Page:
Theater Drachengasse  Bar&Co
vienna theatre project presents

The Mountaintop
by Katori Hall

10. – 22. Februar 2020, Di-Sa um 20 Uhr


Foto: Ine Gundersveen

Foto: Ine Gundersveen  


Set at the Lorraine Motel in Memphis in 1968, The Mountaintop dramatizes the night before Martin Luther King is assassinated right after he delivered a speech where he foretold his own fate: I may not get there with you, but I want you to know that tonight, we, as a people, will get to the Promised Land.

Katori Hall weaves a powerful, poignantly funny, surreal fantasy about a conversation between King and a mysterious hotel maid who brings him a cup of coffee to his hotel room late at night. Their meeting prompts him to confront his life, his past, his legacy and the plight and future of civil rights and African Americans. Hall's insight, light touch and lively mood depicts King as a man with very human faults who was nonetheless capable of inspiring millions to hope and move toward equality and justice.

The Mountaintop literally explodes into metaphysical magic realism, ruminating on race and politics, life and death in ways that connect King’s legacy to every person in the audience. Hollywood Reporter

A strange wonderful trip about MLKs last day.  Hollywood Reporter

Majestic. Entertainment Weekly

An emotionally powerful and theatrically stunning moment of truth. Variety

Director: Joanna Godwin-Seidl
Set, costumes: Laura D. Mitchell
Assistance: André Ho, Kathy Firlinger
Cast: Kudra Owens, David Wurawa

Black History Month 2020, in collaboration with the US Embassy Vienna


  Foto: Ine Gundersveen
  Foto: Ine Gundersveen


Martin Luther King am Telefon mit Gott

Am 4. April 1968 wurde Martin Luther King auf dem Balkon seines Motelzimmers erschossen. Dass der amerikanische Bürgerrechtler am Tag zuvor in einer Rede meinte, er hätte das gelobte Land gesehen, wurde vielfach als prophetische Todesahnung gedeutet. Katori Halls Stück "The Mountaintop" (Regie: Joanna Godwin-Seidl) erzählt, warum er vielleicht wirklich etwas ahnte, indem es die Begegnung zwischen King (David Wurawa) und einem mysteriösen Zimmermädchen (Kudra Owens) in der Nacht vor seinem Tod imaginiert. King kommt in der 60er-Jahre-Motelzimmereinrichtung äußerst menschlich rüber, mit stinkenden Füßen und Loch im Socken. Eine hyperrealistische Inszenierung voll Witz und Magie. In englischer Sprache.

FALTER 08/20 vom 19.02.2020

Passing the Baton

The Vienna Theatre Project reimagines MLK’s last night in Katori Hall’s "The Mountaintop"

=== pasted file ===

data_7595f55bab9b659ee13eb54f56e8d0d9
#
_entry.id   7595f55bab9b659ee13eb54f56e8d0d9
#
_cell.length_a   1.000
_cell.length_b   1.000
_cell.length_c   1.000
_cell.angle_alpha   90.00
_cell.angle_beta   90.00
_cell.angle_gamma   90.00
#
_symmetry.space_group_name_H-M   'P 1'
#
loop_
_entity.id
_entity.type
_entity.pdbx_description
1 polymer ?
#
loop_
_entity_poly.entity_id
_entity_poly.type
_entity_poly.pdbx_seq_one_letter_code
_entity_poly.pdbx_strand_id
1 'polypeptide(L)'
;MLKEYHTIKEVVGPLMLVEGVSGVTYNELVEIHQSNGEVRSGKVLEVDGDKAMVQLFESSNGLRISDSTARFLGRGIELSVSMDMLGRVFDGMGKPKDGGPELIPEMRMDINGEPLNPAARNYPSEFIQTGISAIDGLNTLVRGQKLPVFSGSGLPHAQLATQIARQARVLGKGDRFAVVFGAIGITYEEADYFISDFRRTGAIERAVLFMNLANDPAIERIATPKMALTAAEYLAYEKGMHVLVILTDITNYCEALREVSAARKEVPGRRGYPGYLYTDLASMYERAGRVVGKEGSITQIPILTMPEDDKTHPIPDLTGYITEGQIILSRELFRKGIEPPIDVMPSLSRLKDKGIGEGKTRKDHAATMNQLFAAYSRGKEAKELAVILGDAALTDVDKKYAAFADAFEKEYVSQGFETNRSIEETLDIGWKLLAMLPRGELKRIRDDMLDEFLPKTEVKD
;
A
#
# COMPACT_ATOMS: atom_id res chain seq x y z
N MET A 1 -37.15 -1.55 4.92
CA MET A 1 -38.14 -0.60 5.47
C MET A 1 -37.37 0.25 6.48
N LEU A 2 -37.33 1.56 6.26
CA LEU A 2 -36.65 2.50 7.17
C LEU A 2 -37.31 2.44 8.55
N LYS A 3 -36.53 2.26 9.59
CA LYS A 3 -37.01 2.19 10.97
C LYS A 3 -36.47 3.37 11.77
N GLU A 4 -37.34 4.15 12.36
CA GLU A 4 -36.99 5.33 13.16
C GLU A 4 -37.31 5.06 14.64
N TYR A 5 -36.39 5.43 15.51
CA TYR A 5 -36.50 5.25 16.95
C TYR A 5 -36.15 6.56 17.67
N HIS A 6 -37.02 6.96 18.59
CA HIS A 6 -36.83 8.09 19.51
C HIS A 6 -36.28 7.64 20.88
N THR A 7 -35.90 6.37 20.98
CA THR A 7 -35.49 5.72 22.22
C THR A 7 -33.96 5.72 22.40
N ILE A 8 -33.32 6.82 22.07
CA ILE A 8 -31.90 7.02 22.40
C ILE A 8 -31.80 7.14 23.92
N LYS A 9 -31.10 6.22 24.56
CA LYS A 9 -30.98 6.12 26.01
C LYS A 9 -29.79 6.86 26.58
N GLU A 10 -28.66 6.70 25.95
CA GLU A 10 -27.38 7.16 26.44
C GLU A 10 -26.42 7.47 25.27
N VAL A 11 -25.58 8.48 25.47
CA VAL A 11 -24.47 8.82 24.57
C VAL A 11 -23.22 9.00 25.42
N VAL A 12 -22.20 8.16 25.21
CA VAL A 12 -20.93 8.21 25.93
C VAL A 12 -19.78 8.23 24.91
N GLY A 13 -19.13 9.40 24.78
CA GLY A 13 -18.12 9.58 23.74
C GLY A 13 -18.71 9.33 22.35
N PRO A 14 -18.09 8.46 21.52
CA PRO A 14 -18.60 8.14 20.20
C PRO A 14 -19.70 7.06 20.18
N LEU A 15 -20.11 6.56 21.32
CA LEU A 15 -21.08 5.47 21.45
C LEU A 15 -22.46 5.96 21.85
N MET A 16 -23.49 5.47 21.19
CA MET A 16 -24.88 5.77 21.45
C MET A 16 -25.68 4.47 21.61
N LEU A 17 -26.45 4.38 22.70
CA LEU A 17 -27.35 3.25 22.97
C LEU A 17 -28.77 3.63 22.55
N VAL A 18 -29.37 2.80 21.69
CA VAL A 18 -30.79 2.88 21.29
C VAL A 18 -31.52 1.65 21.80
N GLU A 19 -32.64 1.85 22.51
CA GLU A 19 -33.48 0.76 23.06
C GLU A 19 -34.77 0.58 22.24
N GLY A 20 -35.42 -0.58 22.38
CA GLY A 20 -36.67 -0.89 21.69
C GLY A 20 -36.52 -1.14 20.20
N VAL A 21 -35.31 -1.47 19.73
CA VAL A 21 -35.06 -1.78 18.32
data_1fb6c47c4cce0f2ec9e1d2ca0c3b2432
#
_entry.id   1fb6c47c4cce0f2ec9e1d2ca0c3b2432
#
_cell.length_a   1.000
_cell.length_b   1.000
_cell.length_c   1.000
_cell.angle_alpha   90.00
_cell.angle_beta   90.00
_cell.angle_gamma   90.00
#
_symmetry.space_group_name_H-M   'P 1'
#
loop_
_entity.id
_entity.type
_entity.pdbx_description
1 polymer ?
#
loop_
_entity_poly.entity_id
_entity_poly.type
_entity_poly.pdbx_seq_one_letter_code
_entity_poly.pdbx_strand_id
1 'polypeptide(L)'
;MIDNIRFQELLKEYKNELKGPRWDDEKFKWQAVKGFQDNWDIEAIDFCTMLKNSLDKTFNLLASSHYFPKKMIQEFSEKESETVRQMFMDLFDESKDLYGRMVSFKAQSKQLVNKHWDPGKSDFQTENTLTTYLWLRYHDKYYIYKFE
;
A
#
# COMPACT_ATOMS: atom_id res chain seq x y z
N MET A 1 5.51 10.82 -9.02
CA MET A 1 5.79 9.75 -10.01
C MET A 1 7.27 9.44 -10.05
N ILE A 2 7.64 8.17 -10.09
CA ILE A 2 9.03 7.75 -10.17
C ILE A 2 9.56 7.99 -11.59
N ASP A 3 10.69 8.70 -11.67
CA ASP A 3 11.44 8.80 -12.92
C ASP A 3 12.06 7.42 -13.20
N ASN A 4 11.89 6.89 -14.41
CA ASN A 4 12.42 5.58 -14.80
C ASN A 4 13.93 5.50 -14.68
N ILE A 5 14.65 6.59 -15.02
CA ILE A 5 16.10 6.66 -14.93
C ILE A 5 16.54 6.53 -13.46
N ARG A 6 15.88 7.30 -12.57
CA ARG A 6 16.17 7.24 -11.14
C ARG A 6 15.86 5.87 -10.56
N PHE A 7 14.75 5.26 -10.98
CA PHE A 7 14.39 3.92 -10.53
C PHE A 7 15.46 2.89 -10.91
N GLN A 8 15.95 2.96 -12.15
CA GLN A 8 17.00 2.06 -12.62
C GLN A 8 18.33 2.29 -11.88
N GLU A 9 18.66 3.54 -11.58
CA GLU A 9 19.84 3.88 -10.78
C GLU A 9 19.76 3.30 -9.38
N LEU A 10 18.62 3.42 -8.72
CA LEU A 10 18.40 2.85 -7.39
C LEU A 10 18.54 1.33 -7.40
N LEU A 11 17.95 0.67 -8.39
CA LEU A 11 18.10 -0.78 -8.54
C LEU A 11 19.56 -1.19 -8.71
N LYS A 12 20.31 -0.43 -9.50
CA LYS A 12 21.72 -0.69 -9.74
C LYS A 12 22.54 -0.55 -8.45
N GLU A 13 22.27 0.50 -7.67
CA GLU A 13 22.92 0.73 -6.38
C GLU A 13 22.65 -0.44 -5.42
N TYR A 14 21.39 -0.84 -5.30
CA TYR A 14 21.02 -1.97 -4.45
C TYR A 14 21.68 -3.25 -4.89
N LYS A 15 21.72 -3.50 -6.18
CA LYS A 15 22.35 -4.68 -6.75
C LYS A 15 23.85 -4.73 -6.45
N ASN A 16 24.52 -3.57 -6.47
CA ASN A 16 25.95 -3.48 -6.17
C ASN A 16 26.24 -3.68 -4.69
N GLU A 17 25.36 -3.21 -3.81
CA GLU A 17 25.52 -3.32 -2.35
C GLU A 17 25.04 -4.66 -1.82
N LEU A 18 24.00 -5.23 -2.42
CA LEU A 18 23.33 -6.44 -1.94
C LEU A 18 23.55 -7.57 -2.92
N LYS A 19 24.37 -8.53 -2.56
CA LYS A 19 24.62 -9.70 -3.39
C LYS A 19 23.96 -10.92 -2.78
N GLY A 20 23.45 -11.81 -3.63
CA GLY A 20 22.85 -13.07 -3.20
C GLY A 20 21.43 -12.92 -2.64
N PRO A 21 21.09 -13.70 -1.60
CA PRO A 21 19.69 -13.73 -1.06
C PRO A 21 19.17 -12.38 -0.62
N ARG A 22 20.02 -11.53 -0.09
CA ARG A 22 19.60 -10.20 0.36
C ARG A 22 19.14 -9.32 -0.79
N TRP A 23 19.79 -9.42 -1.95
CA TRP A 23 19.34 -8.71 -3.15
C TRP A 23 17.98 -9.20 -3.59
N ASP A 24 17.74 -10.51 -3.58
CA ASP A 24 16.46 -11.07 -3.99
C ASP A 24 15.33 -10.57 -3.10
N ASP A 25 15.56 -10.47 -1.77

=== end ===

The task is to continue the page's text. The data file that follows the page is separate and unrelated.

It’s the night of April 3rd, 1968 at the Lorraine Motel in Memphis, Tennessee and Martin Luther King Jr. is pillow fighting with a maid. They laugh like little children as white feathers burst from the linen, floating down to the floor like snow. He tickles her. “Don’t tickle me,” she shrieks. “You’re gonna make me pee!” They laugh. We laugh. And for a moment everybody forgets what will happen the next day.

Produced and directed by Joanna Godwin-Seidl for the Vienna Theatre Project, Katori Hall’s The Mountaintop is a dramatization of what could have happened on Martin Luther King’s last night. A maid brings him a cup of coffee. They take a shine to each other and end up talking into the night, revealing more and more about themselves. Hall brings King, the icon – the upright, pious preacher with a dream – down to earth, presenting him as a man who lusts, smokes and has smelly feet. Sassy and flirtatious, Camae, the maid, is his foil. “You make it easy to forget about it all,” King confesses.

The play demands a lot of its leads – a rollercoaster of emotions and energy that all takes place in one room and one act. David Wurawa brings charm and vulnerability to his Dr. King, letting us feel his determination but also his loneliness. This is a man trapped by his image and commitment to a cause, but also by his vanity. Wurawa makes us pity him. He is a reluctant hero, who feels guilty for being reluctant. Kundra Owens is excellent as Camae. With every beat of her performance spot on, she’s a powerhouse, but can reign it in for the play’s more intimate moments.

With an effective and faithful set design by Laura Mitchell, we are transported into a dream of 1968. What if this man, who gave up so much – what if he had had a chance to let loose one last time, to take off the mask, to reconcile himself. The Mountaintop is a meditation on hope, forgiveness, guilt, the burden of celebrity. It manages to be both moving and incredibly funny, finding the humor in struggle and reminding us that what’s important in the end is being able to pass the baton., 15.2.2020

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